Binge watching box sets is the way many of us now watch television programmes, but does the ritual of chopping up a story into 45 minute episodes translate when it comes to a stage production?
Having more than two acts isn’t a new thing in theatre, but there seems to be a trend towards expecting audiences to commit to spending whole days in an auditorium, with Harry Potter and the Cursed Child packing them in and now the National Theatre expecting theatergoers to endure a posterior tingling eight-hour marathon with their production of Angels in America.
The question is: does Tony Kushner’s epic two-part gay fantasia warrant such a vast amount of viewing time? The answer is, in the most part, yes.
You see, it’s all to do with character development. Like the pilot episode of a new Netflix series, you have to invest in the introduction to the tale before you can fully immerse yourself in the glorious elaboration and with Angels in America, you must first get past the fact that most of the leading characters aren’t very likable.
It’s 1985 and Roy Cohn (Nathan Lane) is a powerful and cutthroat city lawyer in a time when the AIDS epidemic is at its height. Admitting that he is a homosexual is the path to career suicide so he denies his sexuality. He’s not the only one either, with Mormon Joe Pitt (Russell Tovey) and his wife Harper (Denise Gough) struggling to come to terms with the truth behind their troubled marriage and the neurotic Louis (James McArdle) failing to commit to his relationship following his partner’s deadly diagnosis.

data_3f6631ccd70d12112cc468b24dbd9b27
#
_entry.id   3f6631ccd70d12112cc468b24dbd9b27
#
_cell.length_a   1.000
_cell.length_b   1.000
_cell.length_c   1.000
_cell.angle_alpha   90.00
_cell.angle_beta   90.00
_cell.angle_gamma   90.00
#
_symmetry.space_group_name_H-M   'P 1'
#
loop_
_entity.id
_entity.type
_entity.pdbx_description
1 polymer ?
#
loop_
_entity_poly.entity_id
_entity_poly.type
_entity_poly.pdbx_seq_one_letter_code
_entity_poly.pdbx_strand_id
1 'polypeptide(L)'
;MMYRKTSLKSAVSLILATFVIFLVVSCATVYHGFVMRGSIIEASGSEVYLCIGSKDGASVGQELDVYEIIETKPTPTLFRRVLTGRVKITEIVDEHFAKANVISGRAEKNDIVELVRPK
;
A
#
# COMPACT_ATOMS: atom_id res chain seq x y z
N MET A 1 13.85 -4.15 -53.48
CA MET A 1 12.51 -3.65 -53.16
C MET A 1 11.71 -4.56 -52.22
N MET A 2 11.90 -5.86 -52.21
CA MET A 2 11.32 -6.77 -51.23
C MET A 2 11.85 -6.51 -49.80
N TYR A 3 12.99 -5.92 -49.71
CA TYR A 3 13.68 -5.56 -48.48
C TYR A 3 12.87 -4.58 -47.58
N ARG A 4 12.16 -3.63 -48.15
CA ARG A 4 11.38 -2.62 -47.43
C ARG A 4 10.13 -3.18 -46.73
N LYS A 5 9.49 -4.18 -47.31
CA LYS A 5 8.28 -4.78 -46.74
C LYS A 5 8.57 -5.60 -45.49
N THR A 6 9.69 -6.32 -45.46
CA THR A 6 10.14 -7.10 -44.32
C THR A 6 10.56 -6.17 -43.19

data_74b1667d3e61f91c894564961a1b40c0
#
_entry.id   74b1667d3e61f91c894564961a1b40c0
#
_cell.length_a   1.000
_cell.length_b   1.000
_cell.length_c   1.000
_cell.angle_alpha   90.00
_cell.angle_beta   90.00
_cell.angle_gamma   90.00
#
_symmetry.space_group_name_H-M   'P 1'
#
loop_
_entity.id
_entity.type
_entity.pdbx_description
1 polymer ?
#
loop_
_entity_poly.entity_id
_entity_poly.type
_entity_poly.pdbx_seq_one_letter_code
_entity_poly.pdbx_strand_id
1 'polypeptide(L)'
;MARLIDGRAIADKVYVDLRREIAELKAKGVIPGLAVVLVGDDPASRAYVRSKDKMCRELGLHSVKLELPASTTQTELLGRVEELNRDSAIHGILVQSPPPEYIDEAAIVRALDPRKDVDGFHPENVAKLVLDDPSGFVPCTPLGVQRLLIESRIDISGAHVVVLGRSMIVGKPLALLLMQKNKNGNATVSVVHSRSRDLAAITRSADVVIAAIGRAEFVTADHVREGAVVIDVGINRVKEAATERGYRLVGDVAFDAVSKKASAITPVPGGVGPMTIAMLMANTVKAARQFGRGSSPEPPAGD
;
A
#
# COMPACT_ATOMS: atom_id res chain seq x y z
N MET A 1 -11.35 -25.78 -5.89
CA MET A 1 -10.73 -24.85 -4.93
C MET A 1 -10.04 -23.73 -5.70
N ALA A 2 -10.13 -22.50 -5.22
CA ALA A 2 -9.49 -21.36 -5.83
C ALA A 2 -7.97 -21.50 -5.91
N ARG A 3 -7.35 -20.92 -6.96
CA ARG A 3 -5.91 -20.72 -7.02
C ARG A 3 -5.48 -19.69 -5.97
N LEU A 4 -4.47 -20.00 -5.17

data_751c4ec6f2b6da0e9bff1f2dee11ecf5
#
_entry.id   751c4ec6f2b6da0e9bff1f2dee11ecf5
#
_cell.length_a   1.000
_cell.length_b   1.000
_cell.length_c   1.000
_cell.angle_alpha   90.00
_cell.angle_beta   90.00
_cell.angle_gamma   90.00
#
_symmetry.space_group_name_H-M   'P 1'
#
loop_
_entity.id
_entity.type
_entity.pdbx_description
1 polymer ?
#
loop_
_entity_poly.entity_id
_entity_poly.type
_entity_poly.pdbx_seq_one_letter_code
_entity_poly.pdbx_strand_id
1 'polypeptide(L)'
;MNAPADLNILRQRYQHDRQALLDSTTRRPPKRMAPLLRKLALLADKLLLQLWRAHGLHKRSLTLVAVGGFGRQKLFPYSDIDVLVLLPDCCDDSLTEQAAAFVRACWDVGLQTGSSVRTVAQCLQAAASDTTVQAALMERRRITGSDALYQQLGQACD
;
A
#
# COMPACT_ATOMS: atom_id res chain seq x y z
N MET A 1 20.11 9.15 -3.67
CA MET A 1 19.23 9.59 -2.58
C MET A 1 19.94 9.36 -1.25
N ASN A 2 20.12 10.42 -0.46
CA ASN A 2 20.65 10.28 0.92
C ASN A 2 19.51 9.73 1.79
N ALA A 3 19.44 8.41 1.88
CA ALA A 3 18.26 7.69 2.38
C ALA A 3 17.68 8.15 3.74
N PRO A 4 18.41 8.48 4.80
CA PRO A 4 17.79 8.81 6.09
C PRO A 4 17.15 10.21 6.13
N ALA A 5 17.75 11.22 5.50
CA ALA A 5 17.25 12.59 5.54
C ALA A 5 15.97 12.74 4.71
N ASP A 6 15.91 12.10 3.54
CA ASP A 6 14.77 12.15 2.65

It’s a complicated and yet powerful story, which for the most part, sucks you in and with some truly masterful performances from the all-star cast, keeps you on the edge of your seat for sizeable portions of the theatrical slog.
Part one (Millennium Approaches) is much stronger than part two (Perestroika) mostly because it sticks to the reality rather than the fantastical, so the plot whips along. The inexplicable introduction of Angels into the action during the second installment, which I can only assume is to highlight our own mortality, does feel like a needless tangent.
There are stand out performances from Russell Tovey and Nathan Lane, with both capturing the torment of hiding your true being, while Andrew Garfield does a great Norma Desmond impression as Prior Walter – all diva and dazzle – even when he is facing his untimely demise. Although excellent, Denise Gough’s character is just a bit too incidental and James McArdle gets somewhat weighed down by Louis’ heavy dialogue at times.
Ian MacNeil’s design is hugely impressive and the sound by Ian Dickinson creates a perfect inter-dimensional feel with grand brass interludes mixed with eerie elevator music.
Watching both parts in one day is a bit mind-blowing and I think those who are spreading it over two nights will get a far better experience, by having a break from the intensity.
This is a theatrical box set well worth watching however, with important political themes, which easily translate to our modern socio economic climate and a lesson in performance from some real greats.
Photo by Helen Maybanks